Wednesday night’s Republican primary debate was a grueling three‐plus hour ordeal in which foreign policy received substantial coverage. Unfortunately, it was also full of misleading oversimplifications, and policy prescriptions which themselves seemed to be based on an understanding of foreign affairs no more nuanced than soundbites. By relying on such simplistic half‐truths, candidates give us no idea of how they would truly handle a range of complex international issues, and worse, send the impression that they don’t even understand such complexity exists.
Thanks to the many inane questions — asking candidates to choose their own Secret Service nicknames stands out as particularly fatuous — the debate seemed at times more akin to a beauty pageant than a political forum. It certainly included the usual string of incorrect or semi‐true facts on foreign affairs. Donald Trump, perhaps unsurprisingly, followed up his inability to tell the Quds Force apart from the Kurdish people with an assertion that Iran is an Arab state. Ted Cruz reiterated a number of key falsehoods on the Iranian nuclear deal, chief among them the debunked idea that Iran will be permitted to inspect its own nuclear facilities.
Marco Rubio asserted that North Korea has “dozens of nuclear weapons and long‐range rockets that can already hit the very place in which we stand tonight.” This is a tenuous conclusion at best; it’s still unclear if North Korea has such a capability. And it will no doubt come as a surprise to the Marines already forward deployed in various countries around the world that Ben Carson believes the Marine Corps is “not ready to be deployed.”
Yet factual errors are common in debates, and are typically caught by journalists. The more insidious problem with last night’s foreign policy discussion was the oversimplified and misleading premises upon which many of the candidates appear to be basing their foreign policy positions.
Chief among these is the idea that the U.S. military is weak, or needs to be strengthened substantially. Ben Carson noted that “our Air Force is incapable of doing the same things that it did a few years ago. Carly Fiorina argued that “we need the strongest military on the face of the planet,” while Marco Rubio noted that “… we are eviscerating our military.” Such claims are entirely false: the U.S. military is among the world’s largest, spending more than the next 13 countries combined in 2013 (including China and Russia)!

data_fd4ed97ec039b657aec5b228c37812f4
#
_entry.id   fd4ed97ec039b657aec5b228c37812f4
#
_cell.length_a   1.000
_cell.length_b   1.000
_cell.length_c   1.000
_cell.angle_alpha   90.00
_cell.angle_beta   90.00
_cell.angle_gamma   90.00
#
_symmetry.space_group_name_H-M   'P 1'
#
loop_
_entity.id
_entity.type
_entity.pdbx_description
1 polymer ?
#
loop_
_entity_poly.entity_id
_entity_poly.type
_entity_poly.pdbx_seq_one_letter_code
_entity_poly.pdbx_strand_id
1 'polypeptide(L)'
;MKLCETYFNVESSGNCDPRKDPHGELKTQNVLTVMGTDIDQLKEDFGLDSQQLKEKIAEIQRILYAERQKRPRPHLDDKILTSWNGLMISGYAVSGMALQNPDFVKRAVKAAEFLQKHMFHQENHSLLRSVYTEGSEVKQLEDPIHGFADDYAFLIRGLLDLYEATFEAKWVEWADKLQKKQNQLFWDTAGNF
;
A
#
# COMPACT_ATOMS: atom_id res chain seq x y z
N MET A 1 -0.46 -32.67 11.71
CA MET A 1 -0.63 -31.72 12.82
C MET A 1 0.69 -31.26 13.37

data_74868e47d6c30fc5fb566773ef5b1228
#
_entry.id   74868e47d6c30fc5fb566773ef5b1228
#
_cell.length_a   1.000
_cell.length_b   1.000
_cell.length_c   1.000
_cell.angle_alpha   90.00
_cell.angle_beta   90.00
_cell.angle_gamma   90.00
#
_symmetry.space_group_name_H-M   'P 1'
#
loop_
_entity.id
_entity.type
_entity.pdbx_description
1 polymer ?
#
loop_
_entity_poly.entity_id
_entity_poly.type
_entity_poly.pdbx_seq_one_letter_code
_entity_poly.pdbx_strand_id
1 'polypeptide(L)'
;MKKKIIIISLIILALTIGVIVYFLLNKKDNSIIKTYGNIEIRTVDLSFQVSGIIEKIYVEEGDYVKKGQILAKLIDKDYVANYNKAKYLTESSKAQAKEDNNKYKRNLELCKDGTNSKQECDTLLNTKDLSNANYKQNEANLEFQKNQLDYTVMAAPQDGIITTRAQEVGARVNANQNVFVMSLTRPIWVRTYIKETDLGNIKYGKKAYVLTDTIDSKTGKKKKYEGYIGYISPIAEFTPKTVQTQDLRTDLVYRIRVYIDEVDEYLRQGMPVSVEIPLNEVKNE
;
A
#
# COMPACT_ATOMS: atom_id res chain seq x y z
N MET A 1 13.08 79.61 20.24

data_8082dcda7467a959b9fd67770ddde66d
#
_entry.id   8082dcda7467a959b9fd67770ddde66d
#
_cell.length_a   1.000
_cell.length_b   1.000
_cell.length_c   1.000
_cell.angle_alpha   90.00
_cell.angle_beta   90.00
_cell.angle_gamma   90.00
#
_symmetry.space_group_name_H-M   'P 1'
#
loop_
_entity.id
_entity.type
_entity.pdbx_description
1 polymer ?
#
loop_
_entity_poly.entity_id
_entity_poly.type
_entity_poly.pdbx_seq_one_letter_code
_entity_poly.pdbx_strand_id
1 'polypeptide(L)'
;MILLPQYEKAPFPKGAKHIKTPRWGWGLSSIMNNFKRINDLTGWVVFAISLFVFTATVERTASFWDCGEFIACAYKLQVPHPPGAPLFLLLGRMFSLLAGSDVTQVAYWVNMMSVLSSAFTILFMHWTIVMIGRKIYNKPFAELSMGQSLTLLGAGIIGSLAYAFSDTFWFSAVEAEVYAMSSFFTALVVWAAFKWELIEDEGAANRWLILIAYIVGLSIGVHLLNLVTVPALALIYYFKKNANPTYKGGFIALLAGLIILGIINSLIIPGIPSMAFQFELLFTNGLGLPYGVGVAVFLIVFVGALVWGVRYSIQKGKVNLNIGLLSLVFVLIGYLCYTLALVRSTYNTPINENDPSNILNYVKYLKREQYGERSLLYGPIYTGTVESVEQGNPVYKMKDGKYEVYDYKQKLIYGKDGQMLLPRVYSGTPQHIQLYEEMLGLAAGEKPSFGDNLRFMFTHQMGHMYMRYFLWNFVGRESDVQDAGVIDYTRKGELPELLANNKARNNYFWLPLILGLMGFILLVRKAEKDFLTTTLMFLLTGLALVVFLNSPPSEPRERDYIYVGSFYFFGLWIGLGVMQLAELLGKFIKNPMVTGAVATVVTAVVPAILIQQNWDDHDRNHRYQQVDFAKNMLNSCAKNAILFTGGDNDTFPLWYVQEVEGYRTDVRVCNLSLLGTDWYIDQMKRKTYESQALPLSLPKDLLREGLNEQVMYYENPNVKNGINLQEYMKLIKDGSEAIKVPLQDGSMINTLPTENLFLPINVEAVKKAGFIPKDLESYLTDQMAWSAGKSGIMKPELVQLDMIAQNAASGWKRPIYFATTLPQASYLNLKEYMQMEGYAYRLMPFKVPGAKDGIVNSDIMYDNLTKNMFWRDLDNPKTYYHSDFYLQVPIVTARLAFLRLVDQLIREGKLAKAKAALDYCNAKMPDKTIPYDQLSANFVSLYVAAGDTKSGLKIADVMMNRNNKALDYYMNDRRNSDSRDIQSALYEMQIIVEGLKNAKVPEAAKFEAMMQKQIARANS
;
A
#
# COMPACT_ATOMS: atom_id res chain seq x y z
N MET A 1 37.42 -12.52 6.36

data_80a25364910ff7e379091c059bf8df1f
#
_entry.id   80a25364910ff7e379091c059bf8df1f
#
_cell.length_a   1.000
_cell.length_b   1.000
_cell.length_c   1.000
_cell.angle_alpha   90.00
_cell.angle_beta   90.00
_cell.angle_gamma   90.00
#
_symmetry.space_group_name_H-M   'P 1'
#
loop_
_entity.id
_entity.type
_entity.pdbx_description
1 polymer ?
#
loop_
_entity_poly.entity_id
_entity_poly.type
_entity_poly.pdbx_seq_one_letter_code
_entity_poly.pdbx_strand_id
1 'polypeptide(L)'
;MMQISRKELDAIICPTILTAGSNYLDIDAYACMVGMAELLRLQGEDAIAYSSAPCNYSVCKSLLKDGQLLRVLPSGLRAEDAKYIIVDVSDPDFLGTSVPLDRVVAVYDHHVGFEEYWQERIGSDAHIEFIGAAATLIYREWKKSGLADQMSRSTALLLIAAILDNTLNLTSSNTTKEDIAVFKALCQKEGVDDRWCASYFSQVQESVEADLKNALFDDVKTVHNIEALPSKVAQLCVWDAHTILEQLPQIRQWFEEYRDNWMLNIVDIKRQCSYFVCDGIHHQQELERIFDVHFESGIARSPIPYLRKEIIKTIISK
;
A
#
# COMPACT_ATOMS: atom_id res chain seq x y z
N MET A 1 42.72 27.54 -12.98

Today, the United States makes up 38.4% of all global military spending, and spends substantially more on the military than it did on average during the Cold War. The idea that the U.S. military is weak may be attractive to candidates — especially those who wish to appear strong by proposing increases to the military budget — but this assertion merely encourages us to pour unending amounts of money into the military budget without considering necessary reforms.
A second false premise was perhaps expressed best by Jeb Bush, who noted that “when we pull back, voids are created. We left Iraq… and now we have the creation of ISIS.” Again, this narrative is convenient for many candidates, allowing them to blame President Obama’s troop withdrawals, rather than the initial disastrous decision to invade Iraq, for the rise of ISIS. Unfortunately, it is similarly false: Iraq’s sectarian problems existed long before the U.S. withdrawal of troops in 2011, and the rise of ISIS is at least partly a result of the Bush administration’s decision to disband the Iraqi army.
This is another dangerous idea, as it promotes the idea that U.S. intervention doesn’t lead to chaos, but that the absence of intervention might. Donald Trump echoed this idea with regard to Syria, arguing that “had we gone in with force, done something to Assad… you wouldn’t have millions of people displaced all over the world.” Yet the NATO‐led intervention to overthrow Muammar Gaddafi in Libya shows how erroneous this argument can be: the intervention has certainly not prevented violence or extremism from growing inside Libya.
A third misleading idea expressed by many candidates was the idea that there are some states which are so evil that we should not conduct diplomacy with them. Carly Fiorina, for example, when asked how she would deal with Russia, responded that “having met Vladimir Putin, I wouldn’t talk to him at all. We’ve talked way too much to him.” Various candidates expressed their continued intent to ‘rip up’ the Iranian nuclear deal on their first day in office, and their refusal to negotiate with Iran.
This rejection of diplomacy with difficult actors would not doubt come as a shock to the man in whose presidential library the debate was held. Reagan may have used strong rhetoric, but he also negotiated successful arms control agreements with the USSR. It may be true that war is merely a continuation of diplomacy by other means. Yet the candidates on stage often seemed dangerously willing to dispense with diplomacy entirely.
A number of other ideas expressed by candidates were similarly divorced from reality, from the idea that today’s world is more dangerous than ever, to the idea that ISIS poses an existential threat to the United States, or as Mike Huckabee noted, to the survival of Western civilization. And though soundbites and heated rhetoric are to be expected from candidates, it is unfortunate that so many of this year’s crop of GOP contenders earnestly appear to believe — and base their policy prescriptions — on such misleading premises.
Ultimately, when candidates rely on such an oversimplified and misguided picture of foreign affairs, the debate itself is largely useless. Foreign affairs are complex and nuanced. Reasonable people can debate the merits and flaws of U.S. interventions, or the appropriate size of the U.S. military. Candidates who rely on misleading narratives and oversimplifications of foreign policy cannot contribute to such debates. America’s voters deserve better.